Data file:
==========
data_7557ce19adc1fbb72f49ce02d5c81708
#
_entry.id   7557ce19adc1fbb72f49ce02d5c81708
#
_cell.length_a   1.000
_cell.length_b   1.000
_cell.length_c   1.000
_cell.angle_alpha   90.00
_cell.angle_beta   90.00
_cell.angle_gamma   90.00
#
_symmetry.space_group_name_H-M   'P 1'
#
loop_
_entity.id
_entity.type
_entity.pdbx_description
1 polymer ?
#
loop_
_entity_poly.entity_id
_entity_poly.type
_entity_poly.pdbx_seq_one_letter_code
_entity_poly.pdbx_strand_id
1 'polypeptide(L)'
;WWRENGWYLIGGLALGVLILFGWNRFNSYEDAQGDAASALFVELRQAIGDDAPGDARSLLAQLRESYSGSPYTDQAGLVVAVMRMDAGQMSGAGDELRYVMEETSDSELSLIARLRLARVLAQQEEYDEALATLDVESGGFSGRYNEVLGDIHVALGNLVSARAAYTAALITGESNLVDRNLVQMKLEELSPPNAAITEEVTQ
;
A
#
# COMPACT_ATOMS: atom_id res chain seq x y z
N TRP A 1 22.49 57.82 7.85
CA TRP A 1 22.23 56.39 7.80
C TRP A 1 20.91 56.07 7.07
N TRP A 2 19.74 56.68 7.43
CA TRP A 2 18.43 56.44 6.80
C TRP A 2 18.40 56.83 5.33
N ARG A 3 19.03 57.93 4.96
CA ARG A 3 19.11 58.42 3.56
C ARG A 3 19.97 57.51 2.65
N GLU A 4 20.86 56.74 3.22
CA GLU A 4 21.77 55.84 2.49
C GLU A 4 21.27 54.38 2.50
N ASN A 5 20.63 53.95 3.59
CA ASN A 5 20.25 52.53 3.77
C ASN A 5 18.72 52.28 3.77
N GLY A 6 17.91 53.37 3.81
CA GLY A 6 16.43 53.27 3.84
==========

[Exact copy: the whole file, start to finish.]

data_7557ce19adc1fbb72f49ce02d5c81708
#
_entry.id   7557ce19adc1fbb72f49ce02d5c81708
#
_cell.length_a   1.000
_cell.length_b   1.000
_cell.length_c   1.000
_cell.angle_alpha   90.00
_cell.angle_beta   90.00
_cell.angle_gamma   90.00
#
_symmetry.space_group_name_H-M   'P 1'
#
loop_
_entity.id
_entity.type
_entity.pdbx_description
1 polymer ?
#
loop_
_entity_poly.entity_id
_entity_poly.type
_entity_poly.pdbx_seq_one_letter_code
_entity_poly.pdbx_strand_id
1 'polypeptide(L)'
;WWRENGWYLIGGLALGVLILFGWNRFNSYEDAQGDAASALFVELRQAIGDDAPGDARSLLAQLRESYSGSPYTDQAGLVVAVMRMDAGQMSGAGDELRYVMEETSDSELSLIARLRLARVLAQQEEYDEALATLDVESGGFSGRYNEVLGDIHVALGNLVSARAAYTAALITGESNLVDRNLVQMKLEELSPPNAAITEEVTQ
;
A
#
# COMPACT_ATOMS: atom_id res chain seq x y z
N TRP A 1 22.49 57.82 7.85
CA TRP A 1 22.23 56.39 7.80
C TRP A 1 20.91 56.07 7.07
N TRP A 2 19.74 56.68 7.43
CA TRP A 2 18.43 56.44 6.80
C TRP A 2 18.40 56.83 5.33
N ARG A 3 19.03 57.93 4.96
CA ARG A 3 19.11 58.42 3.56
C ARG A 3 19.97 57.51 2.65
N GLU A 4 20.86 56.74 3.22
CA GLU A 4 21.77 55.84 2.49
C GLU A 4 21.27 54.38 2.50
N ASN A 5 20.63 53.95 3.59
CA ASN A 5 20.25 52.53 3.77
C ASN A 5 18.72 52.28 3.77
N GLY A 6 17.91 53.37 3.81
CA GLY A 6 16.43 53.27 3.84